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Sunday, April 03, 2011

Labor Force Participation Rate Update

by Calculated Risk on 4/03/2011 06:10:00 PM

Tracking the participation rate for various age groups monthly is a little like watching grass grow, but the trends are important.

If the Civilian noninstitutional population (over 16 years old) grows by about 2 million per year - and the participation rate stays flat - the economy will need to add about 100 thousand jobs per month to keep the unemployment rate steady at 8.8%.

If the population grows faster (say 2.5 million per year), and/or the participation rate rises, it could take significantly more jobs per month to hold the unemployment rate steady. As an example, if the working age population grows 2.5 million per year and the participation rate rises to 65% (from 64.2%) over the next two years, the economy will need to add 200 thousand jobs per month to hold the unemployment rate steady.

That is why forecasting the participation rate is important - and why reports of the number of jobs needed to hold the unemployment rate steady are all over the place (and can be very confusing - and I'm guilty of using different numbers).

Employment Pop Ratio, participation and unemployment rates Click on graph for larger image in graph gallery.

Here is a repeat of the graph showing the participation rate, unemployment rate, and employment-to-population ratio.

The Labor Force Participation Rate was unchanged at 64.2% in March (blue line). This is the lowest level since the early '80s. This is the percentage of the working age population in the labor force.

Here is a look at some the long term trends (updating graphs through March 2011):

Labor Force Participation rates Men and WomenThis graph shows the changes in the participation rates for men and women since 1960 (in the 25 to 54 age group - the prime working years).

The participation rate for women increased significantly from the mid 30s to the mid 70s and has mostly flattened out. The participation rate for men has decreased from the high 90s to 88.7% in March 2011. (down slightly from February)

There will probably be some "bounce back" for both men and women (some of the recent decline is probably cyclical), but the long term trend for men is down.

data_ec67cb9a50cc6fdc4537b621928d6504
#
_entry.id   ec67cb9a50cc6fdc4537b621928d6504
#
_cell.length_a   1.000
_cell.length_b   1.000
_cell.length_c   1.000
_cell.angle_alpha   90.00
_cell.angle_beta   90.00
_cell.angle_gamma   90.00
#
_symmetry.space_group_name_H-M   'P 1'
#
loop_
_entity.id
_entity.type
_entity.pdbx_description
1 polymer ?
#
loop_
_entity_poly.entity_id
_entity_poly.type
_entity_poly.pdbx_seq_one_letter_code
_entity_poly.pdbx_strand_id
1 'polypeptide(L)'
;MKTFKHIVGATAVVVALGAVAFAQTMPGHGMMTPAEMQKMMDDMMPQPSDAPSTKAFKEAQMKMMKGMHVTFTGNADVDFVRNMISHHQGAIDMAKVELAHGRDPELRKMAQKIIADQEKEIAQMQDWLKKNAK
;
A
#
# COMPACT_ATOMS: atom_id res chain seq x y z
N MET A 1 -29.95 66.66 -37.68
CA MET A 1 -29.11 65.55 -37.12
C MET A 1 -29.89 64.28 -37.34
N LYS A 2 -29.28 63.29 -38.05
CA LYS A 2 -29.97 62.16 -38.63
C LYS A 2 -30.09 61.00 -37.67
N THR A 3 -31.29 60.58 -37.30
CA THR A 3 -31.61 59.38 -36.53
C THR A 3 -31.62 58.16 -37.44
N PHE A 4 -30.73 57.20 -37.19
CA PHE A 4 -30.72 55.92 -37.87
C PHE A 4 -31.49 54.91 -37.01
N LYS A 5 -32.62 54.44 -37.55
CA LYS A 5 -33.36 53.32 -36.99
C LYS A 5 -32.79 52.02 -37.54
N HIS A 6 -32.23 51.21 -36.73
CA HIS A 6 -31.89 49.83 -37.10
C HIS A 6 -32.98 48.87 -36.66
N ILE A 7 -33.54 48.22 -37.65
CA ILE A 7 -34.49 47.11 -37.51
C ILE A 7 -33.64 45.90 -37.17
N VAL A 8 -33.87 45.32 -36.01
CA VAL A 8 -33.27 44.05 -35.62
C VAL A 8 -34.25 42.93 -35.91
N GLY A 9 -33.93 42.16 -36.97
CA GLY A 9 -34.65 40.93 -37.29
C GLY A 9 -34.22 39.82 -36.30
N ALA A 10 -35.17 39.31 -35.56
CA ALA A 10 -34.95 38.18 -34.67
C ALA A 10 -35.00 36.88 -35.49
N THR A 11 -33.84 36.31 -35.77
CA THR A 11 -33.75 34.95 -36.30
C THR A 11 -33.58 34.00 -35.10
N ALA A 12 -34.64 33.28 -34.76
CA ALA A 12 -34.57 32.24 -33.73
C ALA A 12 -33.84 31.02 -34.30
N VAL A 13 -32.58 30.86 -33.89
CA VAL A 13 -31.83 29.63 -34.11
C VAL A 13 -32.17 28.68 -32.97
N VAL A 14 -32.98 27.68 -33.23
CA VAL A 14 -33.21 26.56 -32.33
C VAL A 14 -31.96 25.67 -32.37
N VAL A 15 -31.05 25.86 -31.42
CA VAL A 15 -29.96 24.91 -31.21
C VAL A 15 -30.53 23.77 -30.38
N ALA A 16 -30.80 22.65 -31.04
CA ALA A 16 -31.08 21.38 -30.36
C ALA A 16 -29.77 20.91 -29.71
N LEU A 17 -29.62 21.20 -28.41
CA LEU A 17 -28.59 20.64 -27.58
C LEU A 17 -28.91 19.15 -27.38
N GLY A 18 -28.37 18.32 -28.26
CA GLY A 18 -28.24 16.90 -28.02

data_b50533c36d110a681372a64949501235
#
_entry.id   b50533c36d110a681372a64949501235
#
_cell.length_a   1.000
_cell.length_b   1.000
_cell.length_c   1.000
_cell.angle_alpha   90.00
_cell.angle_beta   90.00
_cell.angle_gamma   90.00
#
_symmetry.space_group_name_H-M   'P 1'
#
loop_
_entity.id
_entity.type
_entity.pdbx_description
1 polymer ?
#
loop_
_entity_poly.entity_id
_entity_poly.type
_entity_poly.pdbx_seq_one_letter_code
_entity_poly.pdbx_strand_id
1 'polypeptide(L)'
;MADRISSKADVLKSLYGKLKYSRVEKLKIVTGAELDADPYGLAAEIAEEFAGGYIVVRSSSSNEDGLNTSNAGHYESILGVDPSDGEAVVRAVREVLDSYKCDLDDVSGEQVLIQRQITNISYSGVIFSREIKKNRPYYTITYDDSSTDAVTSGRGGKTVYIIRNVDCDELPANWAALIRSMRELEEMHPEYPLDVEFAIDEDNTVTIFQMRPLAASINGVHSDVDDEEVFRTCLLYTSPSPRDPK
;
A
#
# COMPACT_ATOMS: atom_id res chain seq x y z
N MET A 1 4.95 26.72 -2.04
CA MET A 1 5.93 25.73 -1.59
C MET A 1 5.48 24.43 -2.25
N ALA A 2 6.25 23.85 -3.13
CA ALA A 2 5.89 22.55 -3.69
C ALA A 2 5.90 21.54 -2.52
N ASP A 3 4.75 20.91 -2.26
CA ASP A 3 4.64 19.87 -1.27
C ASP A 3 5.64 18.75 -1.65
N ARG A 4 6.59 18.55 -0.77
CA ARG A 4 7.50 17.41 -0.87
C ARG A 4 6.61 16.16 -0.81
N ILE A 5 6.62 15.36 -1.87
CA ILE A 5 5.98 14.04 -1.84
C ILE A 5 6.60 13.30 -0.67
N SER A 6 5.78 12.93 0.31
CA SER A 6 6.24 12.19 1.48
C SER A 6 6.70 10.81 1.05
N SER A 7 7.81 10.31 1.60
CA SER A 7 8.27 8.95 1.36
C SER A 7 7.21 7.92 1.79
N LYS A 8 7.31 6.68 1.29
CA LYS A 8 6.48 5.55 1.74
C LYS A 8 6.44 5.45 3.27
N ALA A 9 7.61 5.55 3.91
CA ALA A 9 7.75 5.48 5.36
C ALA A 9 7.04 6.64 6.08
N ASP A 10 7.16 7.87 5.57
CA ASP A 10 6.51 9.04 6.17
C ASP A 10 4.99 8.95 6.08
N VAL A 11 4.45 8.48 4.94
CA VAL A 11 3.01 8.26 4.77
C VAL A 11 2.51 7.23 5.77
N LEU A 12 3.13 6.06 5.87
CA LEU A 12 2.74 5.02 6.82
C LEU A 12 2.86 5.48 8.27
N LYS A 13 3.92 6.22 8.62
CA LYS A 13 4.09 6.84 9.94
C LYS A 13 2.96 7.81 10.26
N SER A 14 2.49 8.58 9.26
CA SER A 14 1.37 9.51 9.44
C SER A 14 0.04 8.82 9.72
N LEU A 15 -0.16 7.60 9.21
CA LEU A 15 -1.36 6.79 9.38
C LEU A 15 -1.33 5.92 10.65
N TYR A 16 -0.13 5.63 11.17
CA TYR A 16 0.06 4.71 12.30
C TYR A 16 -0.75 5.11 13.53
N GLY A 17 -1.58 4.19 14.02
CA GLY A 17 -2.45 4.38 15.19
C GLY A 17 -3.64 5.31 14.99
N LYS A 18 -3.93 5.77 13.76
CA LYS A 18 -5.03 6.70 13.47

Labor Force Participation Rates, Selected Age GroupsThis graph shows that participation rates for several key age groups.

There are a few key long term trends:
• The participation rate for the '16 to 19' age group has been falling for some time (red). This increased in March to 34.1% from the record low 33.5% in February.

• The participation rate for the 'over 55' age group has been rising since the mid '90s (purple), although this has stalled out a little recently (perhaps cyclical).

• The participation rate for the '20 to 24' age group fell recently too (perhaps more education before joining the labor force). This appears to have stabilized, and I expect the participation rate to increase for this cohort as the job market improves.

Labor Force Participation rates over 55 age groupsThe third graph shows the participation rate for several over 55 age groups. The red line is the '55 and over' total seasonally adjusted. All of the other age groups are Not Seasonally Adjusted (NSA).

The participation rate is generally trending up for all older age groups. The '65 to 69' age group hit a new record high in March!

The increase in participation of older cohorts might push up the overall participation rate over the next few years, however eventually the 'over 55' participation rate will start to decline as the oldest baby boomers move into even older age groups.

I've been expecting some small bounce back in the participation rate, but I don't think the bounce back will be huge - and that means it will take fewer jobs than some expect to lower the unemployment rate. This will be a key number to watch over the next few years.